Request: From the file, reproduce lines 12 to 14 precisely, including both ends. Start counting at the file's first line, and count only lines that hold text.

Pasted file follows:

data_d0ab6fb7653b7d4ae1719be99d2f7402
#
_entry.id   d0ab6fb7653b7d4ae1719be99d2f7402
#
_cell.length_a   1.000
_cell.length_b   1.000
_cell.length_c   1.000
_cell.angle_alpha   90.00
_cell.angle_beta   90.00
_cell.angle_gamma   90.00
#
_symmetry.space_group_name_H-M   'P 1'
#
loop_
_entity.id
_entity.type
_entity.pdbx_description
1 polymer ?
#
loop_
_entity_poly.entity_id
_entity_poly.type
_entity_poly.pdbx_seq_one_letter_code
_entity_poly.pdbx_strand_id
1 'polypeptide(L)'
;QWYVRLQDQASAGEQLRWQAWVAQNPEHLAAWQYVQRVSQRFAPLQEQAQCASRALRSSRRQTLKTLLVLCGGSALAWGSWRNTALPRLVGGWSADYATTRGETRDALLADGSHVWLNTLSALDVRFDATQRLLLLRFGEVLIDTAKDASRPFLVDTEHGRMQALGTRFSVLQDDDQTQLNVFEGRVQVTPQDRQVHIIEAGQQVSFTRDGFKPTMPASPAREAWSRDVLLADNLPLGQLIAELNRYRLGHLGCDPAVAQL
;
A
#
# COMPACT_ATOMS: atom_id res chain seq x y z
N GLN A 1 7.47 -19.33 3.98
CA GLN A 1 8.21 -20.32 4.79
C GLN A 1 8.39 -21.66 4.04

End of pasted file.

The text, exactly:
_symmetry.space_group_name_H-M   'P 1'
#
loop_